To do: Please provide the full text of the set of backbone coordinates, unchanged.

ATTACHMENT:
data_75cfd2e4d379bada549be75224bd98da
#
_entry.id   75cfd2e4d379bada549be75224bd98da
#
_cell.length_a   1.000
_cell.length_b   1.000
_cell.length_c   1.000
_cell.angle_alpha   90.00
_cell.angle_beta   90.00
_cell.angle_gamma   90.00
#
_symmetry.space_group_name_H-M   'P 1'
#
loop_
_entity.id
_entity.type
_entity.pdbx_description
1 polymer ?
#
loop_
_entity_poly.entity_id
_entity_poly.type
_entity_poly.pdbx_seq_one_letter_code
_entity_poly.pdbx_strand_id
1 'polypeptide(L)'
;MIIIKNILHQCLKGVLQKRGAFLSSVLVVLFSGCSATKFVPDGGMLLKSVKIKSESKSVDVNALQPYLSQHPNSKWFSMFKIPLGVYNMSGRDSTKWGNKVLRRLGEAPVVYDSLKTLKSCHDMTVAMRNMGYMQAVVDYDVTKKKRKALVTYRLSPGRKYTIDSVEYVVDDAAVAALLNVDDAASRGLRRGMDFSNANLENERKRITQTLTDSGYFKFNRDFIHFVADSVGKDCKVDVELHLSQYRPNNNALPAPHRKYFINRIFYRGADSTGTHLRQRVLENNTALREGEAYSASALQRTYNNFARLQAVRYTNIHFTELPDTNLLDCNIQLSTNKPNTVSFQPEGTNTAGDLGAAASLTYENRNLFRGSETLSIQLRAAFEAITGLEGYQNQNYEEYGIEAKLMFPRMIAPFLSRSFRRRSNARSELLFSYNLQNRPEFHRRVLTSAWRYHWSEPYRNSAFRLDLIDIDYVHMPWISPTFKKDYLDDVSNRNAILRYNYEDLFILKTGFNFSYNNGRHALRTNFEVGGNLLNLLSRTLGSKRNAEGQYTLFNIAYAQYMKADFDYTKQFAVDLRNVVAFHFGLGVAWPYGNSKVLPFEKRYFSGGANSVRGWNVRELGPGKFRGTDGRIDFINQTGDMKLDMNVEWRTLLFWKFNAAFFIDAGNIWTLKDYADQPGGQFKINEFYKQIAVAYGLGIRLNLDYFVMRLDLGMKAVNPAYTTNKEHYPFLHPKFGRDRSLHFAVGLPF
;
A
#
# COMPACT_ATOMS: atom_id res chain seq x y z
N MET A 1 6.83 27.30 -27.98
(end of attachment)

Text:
data_75cfd2e4d379bada549be75224bd98da
#
_entry.id   75cfd2e4d379bada549be75224bd98da
#
_cell.length_a   1.000
_cell.length_b   1.000
_cell.length_c   1.000
_cell.angle_alpha   90.00
_cell.angle_beta   90.00
_cell.angle_gamma   90.00
#
_symmetry.space_group_name_H-M   'P 1'
#
loop_
_entity.id
_entity.type
_entity.pdbx_description
1 polymer ?
#
loop_
_entity_poly.entity_id
_entity_poly.type
_entity_poly.pdbx_seq_one_letter_code
_entity_poly.pdbx_strand_id
1 'polypeptide(L)'
;MIIIKNILHQCLKGVLQKRGAFLSSVLVVLFSGCSATKFVPDGGMLLKSVKIKSESKSVDVNALQPYLSQHPNSKWFSMFKIPLGVYNMSGRDSTKWGNKVLRRLGEAPVVYDSLKTLKSCHDMTVAMRNMGYMQAVVDYDVTKKKRKALVTYRLSPGRKYTIDSVEYVVDDAAVAALLNVDDAASRGLRRGMDFSNANLENERKRITQTLTDSGYFKFNRDFIHFVADSVGKDCKVDVELHLSQYRPNNNALPAPHRKYFINRIFYRGADSTGTHLRQRVLENNTALREGEAYSASALQRTYNNFARLQAVRYTNIHFTELPDTNLLDCNIQLSTNKPNTVSFQPEGTNTAGDLGAAASLTYENRNLFRGSETLSIQLRAAFEAITGLEGYQNQNYEEYGIEAKLMFPRMIAPFLSRSFRRRSNARSELLFSYNLQNRPEFHRRVLTSAWRYHWSEPYRNSAFRLDLIDIDYVHMPWISPTFKKDYLDDVSNRNAILRYNYEDLFILKTGFNFSYNNGRHALRTNFEVGGNLLNLLSRTLGSKRNAEGQYTLFNIAYAQYMKADFDYTKQFAVDLRNVVAFHFGLGVAWPYGNSKVLPFEKRYFSGGANSVRGWNVRELGPGKFRGTDGRIDFINQTGDMKLDMNVEWRTLLFWKFNAAFFIDAGNIWTLKDYADQPGGQFKINEFYKQIAVAYGLGIRLNLDYFVMRLDLGMKAVNPAYTTNKEHYPFLHPKFGRDRSLHFAVGLPF
;
A
#
# COMPACT_ATOMS: atom_id res chain seq x y z
N MET A 1 6.83 27.30 -27.98